Rollover/Snake Shot (Defensive)

  • There are several different types of defense that can work to block a snake shot, but there are a lot of players that don’t do a very good job of it. To be fair, when a player first comes into the league they probably haven’t seen any snake shots before, and if they have then the shooter probably wasn’t shooting it at a proficient level. It can be very intimidating because of the power and accuracy behind the shot.

    A snake shot (or rollover) is quite different to block than most other types of shots. The reason is that a snake sets up in the middle of the playing surface, and can easily pound the ball strait into the middle of the net. Most people initially set up with one or both men right in front of the ball, leaving either one or both sides of the net completely open.

    When a player with a great rollover is shooting on you they will easily pick the side of the net that is open, and they will shoot the ball into the corner faster than it is possible to react. The shot simply hits the net before you can see it, so you don’t have time to move if you wait for them to start their shot.

    First of all, here are some defenses that DONT work very well:

    1. Stacking both your men in front of the ball. If your defensive men don’t have about a ball width between them then you are wasting your defensive men. Snake shots go strait into the net, they don’t angle or slide through unless the person messed up the shot. If one man is in front of the ball, the other man has to be spread out a little bit in either direction. The ball would hit the first man anyway, so having the second man behind it is just a waste.

    2. Picking a side and blocking a side and the middle together. This doesn’t work because any decent snake shooter can tee up on the empty side and will score.

    3. Shaking back and forth randomly. This one sometimes works well and can be worth a try if whatever else you are doing isn’t working at all. Usually there is a much smarter and more effective way to block.

    Now that you know what not to do, here are some examples of defenses that MIGHT work really well. I say might, because some really good shooters might figure your defense quickly and know what you are doing. One thing to remember is not to beat yourself up over getting scored on by a good shooter, they can score really well on anyone - so making a block here or there can be considered a success.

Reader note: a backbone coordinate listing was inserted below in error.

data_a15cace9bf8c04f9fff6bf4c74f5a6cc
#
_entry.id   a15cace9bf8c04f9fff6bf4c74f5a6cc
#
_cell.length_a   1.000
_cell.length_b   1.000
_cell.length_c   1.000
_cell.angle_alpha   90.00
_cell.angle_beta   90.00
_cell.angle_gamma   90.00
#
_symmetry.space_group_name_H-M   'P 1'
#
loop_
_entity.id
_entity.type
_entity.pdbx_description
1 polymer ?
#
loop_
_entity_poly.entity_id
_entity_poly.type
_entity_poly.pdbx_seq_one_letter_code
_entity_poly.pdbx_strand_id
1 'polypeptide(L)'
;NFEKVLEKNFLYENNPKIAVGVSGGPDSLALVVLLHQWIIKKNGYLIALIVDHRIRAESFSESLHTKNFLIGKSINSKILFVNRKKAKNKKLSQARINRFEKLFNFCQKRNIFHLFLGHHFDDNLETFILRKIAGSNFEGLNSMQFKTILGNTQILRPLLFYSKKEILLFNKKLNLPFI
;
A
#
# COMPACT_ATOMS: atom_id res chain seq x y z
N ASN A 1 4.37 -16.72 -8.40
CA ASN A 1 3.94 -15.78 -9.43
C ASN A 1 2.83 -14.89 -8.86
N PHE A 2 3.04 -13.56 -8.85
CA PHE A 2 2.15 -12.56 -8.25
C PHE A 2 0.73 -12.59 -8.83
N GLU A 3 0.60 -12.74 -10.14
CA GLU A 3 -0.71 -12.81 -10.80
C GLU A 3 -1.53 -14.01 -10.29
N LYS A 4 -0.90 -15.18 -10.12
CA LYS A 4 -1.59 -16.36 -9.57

1. Divide the net up into 3 sections (or 5 sections after you are really good at blocking 3 sections) in your mind. You have 2 men that can ever be in front of the net. Know that, because it is impossible to put 3 of your men in front of the net. Use your two men to cover 2 out of the 3 potential places the person can shoot. Usually a good shooter is VERY good at putting the ball deep into the corner, almost off the post and in every time. It is also too fast for you to react, so you have to already put your man out beside the post before they shoot. Use your two men to cover 2 out of the 3 holes for increments of time. Then switch and cover a different 2. You can’t always switch in a rhythm, or the shooter will pick up on it and shoot as soon as you move. It is hard to make yourself leave your goalie all the way out beside the post for 3 - 4 seconds, but once you do that your blocking will go way up. You need to know what hole you are leaving open, and if the shooter picks the right hole they will score. Make sure they don’t score on either of the holes you are trying to block, that gives you a 2/3 chance of making the save.

    2. Watch for a tell about which side they shoot. Some shooters (even good ones) will always have a certain style of rocking the ball before they shoot towards a direction. They develop it from practicing the same shot over and over. They put the ball down, rock rock rock shoot. You can see the shot coming once you get to know what it looks like. Make sure you get to the spot they will shoot at early because usually they can’t stop themselves from shooting into you.

    3. Baiting and timing a hole. Most shooters will have a tendency when they shoot. Usually is is a timing thing… they always shoot about 2-3 seconds after they have set up. Once you know the timing of the shooter, you can leave a side open for 1-2 seconds comfortably. Then when you move into the side that has been open, they are just deciding at that time to shoot. They shoot to the open side, which you are already closing. When you get there, the shot should get there just in time for you to block it. Keep in mind some people are good a varying the timing or have timing that isn’t 2-3 seconds at all.

    ~Will Stranks

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